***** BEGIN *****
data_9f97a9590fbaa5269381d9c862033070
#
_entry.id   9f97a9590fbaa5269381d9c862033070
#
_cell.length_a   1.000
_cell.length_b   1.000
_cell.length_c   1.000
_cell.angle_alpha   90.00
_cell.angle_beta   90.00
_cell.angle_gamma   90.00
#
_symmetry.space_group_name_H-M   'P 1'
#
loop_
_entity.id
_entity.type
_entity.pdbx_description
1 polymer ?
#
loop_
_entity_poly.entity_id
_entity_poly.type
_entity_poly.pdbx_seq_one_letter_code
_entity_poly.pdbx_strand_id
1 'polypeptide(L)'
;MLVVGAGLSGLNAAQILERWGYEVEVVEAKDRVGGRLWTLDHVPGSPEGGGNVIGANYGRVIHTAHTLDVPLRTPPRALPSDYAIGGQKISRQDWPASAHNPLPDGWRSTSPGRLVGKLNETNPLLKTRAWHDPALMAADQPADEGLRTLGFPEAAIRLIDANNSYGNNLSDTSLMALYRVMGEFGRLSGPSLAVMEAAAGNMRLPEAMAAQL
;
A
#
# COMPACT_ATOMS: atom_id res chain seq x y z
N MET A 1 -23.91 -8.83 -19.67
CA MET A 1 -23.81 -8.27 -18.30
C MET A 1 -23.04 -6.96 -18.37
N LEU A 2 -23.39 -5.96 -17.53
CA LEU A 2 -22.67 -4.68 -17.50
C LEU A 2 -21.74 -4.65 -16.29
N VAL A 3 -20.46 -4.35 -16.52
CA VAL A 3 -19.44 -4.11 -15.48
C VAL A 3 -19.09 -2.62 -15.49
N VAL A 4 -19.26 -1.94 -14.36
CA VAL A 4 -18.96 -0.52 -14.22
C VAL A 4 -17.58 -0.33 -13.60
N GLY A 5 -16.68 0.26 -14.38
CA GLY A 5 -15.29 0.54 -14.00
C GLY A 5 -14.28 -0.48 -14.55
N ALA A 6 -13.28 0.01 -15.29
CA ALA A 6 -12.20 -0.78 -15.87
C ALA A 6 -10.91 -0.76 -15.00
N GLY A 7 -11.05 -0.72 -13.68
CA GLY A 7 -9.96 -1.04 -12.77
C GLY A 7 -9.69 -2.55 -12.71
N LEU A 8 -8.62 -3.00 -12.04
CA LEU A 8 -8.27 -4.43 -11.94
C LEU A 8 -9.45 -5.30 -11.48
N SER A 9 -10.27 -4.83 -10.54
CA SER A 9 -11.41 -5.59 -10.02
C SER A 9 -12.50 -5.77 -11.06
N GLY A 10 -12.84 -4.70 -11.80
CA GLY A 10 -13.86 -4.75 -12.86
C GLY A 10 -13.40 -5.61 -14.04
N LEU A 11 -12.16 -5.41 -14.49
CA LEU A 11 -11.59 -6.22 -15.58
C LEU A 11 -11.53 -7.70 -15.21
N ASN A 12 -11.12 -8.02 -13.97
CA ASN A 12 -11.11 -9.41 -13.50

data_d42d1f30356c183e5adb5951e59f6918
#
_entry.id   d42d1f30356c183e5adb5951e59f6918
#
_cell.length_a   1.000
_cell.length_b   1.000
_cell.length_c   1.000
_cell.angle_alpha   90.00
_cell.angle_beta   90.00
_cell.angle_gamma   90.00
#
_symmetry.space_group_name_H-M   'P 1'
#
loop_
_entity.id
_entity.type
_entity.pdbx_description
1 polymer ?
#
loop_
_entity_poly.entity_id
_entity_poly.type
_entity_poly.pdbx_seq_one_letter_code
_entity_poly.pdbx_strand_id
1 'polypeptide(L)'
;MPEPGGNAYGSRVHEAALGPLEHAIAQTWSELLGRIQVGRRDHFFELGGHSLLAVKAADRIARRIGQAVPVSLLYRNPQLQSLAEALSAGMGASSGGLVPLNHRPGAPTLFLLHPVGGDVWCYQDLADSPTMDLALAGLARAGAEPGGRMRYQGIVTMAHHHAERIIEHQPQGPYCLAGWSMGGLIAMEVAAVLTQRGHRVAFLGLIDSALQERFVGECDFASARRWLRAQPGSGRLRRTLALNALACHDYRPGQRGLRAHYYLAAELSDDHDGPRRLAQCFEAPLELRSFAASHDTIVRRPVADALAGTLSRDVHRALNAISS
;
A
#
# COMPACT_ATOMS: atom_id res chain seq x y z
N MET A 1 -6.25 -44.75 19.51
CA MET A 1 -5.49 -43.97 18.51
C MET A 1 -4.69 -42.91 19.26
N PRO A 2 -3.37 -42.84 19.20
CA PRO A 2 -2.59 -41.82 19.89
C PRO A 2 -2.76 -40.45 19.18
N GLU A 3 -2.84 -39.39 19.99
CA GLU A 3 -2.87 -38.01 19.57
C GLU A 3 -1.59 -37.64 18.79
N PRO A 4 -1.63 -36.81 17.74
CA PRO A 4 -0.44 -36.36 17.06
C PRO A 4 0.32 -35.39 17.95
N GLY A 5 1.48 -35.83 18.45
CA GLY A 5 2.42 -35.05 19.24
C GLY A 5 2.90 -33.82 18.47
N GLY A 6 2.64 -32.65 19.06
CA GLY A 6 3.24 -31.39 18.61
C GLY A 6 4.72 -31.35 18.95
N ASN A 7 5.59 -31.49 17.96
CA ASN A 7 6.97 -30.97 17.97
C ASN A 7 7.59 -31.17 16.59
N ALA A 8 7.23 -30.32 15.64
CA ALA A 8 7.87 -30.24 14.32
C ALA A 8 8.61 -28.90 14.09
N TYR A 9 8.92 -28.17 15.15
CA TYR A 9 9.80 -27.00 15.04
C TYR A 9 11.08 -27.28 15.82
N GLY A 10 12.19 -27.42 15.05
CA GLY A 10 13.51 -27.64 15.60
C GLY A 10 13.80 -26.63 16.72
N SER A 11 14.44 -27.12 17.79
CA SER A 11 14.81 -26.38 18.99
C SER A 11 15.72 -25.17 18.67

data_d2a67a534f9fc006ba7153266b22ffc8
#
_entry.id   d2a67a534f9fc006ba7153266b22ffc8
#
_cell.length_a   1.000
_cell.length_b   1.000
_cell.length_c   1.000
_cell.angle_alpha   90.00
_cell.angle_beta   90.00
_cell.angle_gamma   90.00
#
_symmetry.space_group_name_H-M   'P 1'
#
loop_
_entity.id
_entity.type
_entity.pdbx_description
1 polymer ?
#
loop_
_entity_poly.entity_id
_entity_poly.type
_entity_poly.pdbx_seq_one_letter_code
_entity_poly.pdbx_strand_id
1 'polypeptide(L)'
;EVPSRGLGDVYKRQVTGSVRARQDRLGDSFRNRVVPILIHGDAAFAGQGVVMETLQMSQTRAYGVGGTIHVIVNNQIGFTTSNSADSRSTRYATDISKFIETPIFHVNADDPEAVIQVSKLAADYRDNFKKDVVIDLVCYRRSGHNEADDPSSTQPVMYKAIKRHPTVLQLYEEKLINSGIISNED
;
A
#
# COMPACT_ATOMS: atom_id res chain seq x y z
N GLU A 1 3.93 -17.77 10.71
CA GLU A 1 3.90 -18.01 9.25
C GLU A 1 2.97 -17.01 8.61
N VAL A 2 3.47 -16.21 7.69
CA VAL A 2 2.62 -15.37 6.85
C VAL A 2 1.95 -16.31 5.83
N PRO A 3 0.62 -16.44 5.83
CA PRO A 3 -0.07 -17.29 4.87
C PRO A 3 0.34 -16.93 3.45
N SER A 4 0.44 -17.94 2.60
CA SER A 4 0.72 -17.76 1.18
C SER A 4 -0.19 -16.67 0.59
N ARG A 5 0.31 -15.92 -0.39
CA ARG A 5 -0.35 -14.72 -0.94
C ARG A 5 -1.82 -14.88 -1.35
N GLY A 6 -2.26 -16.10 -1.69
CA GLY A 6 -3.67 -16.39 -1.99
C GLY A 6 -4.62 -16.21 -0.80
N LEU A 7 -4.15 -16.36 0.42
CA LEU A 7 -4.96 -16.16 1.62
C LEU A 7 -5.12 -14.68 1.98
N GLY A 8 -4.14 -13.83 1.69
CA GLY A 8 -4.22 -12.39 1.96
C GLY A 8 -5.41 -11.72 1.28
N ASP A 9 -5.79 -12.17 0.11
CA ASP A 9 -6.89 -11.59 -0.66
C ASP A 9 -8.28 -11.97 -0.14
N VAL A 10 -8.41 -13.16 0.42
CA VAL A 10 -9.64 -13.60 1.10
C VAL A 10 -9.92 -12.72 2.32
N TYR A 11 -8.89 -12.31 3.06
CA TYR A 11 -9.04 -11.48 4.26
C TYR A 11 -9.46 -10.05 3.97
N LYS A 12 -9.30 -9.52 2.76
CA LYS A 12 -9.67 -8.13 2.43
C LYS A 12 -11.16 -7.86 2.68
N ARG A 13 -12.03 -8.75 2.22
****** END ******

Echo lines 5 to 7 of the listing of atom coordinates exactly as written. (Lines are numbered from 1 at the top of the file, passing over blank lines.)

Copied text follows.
_cell.length_a   1.000
_cell.length_b   1.000
_cell.length_c   1.000